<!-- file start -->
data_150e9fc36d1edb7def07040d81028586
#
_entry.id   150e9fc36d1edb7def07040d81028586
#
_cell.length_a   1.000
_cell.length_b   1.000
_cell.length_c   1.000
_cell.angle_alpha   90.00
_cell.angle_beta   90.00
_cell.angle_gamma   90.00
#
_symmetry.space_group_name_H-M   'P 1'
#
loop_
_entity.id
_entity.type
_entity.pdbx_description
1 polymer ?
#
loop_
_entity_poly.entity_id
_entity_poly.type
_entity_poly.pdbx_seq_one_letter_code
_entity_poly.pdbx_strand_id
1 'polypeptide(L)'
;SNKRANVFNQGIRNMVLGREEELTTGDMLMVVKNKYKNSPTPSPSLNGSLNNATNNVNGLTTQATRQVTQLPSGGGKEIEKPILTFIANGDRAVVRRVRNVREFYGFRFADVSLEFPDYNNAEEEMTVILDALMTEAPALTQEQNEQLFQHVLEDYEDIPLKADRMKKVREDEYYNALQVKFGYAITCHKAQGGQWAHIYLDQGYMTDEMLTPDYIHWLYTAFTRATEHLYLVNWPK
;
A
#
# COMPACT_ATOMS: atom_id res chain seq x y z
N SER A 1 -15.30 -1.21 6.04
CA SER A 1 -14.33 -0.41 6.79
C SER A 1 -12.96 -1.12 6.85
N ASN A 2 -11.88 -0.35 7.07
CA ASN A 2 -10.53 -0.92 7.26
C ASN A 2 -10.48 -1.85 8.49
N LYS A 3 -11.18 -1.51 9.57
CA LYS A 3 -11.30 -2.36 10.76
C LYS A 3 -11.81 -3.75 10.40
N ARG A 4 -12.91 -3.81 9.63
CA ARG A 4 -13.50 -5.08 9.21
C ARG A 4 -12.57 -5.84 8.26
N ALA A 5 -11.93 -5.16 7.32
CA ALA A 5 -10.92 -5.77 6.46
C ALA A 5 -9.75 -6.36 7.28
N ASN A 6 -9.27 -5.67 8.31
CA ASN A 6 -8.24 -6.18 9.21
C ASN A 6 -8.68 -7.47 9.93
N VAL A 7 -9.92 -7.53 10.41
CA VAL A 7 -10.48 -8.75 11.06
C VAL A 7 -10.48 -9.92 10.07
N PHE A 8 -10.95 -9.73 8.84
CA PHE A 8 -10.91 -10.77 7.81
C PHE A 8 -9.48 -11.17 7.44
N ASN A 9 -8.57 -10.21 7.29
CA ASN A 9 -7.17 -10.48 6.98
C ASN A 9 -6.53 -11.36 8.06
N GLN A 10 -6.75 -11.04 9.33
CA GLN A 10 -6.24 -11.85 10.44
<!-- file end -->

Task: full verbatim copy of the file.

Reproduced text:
data_150e9fc36d1edb7def07040d81028586
#
_entry.id   150e9fc36d1edb7def07040d81028586
#
_cell.length_a   1.000
_cell.length_b   1.000
_cell.length_c   1.000
_cell.angle_alpha   90.00
_cell.angle_beta   90.00
_cell.angle_gamma   90.00
#
_symmetry.space_group_name_H-M   'P 1'
#
loop_
_entity.id
_entity.type
_entity.pdbx_description
1 polymer ?
#
loop_
_entity_poly.entity_id
_entity_poly.type
_entity_poly.pdbx_seq_one_letter_code
_entity_poly.pdbx_strand_id
1 'polypeptide(L)'
;SNKRANVFNQGIRNMVLGREEELTTGDMLMVVKNKYKNSPTPSPSLNGSLNNATNNVNGLTTQATRQVTQLPSGGGKEIEKPILTFIANGDRAVVRRVRNVREFYGFRFADVSLEFPDYNNAEEEMTVILDALMTEAPALTQEQNEQLFQHVLEDYEDIPLKADRMKKVREDEYYNALQVKFGYAITCHKAQGGQWAHIYLDQGYMTDEMLTPDYIHWLYTAFTRATEHLYLVNWPK
;
A
#
# COMPACT_ATOMS: atom_id res chain seq x y z
N SER A 1 -15.30 -1.21 6.04
CA SER A 1 -14.33 -0.41 6.79
C SER A 1 -12.96 -1.12 6.85
N ASN A 2 -11.88 -0.35 7.07
CA ASN A 2 -10.53 -0.92 7.26
C ASN A 2 -10.48 -1.85 8.49
N LYS A 3 -11.18 -1.51 9.57
CA LYS A 3 -11.30 -2.36 10.76
C LYS A 3 -11.81 -3.75 10.40
N ARG A 4 -12.91 -3.81 9.63
CA ARG A 4 -13.50 -5.08 9.21
C ARG A 4 -12.57 -5.84 8.26
N ALA A 5 -11.93 -5.16 7.32
CA ALA A 5 -10.92 -5.77 6.46
C ALA A 5 -9.75 -6.36 7.28
N ASN A 6 -9.27 -5.67 8.31
CA ASN A 6 -8.24 -6.18 9.21
C ASN A 6 -8.68 -7.47 9.93
N VAL A 7 -9.92 -7.53 10.41
CA VAL A 7 -10.48 -8.75 11.06
C VAL A 7 -10.48 -9.92 10.07
N PHE A 8 -10.95 -9.73 8.84
CA PHE A 8 -10.91 -10.77 7.81
C PHE A 8 -9.48 -11.17 7.44
N ASN A 9 -8.57 -10.21 7.29
CA ASN A 9 -7.17 -10.48 6.98
C ASN A 9 -6.53 -11.36 8.06
N GLN A 10 -6.75 -11.04 9.33
CA GLN A 10 -6.24 -11.85 10.44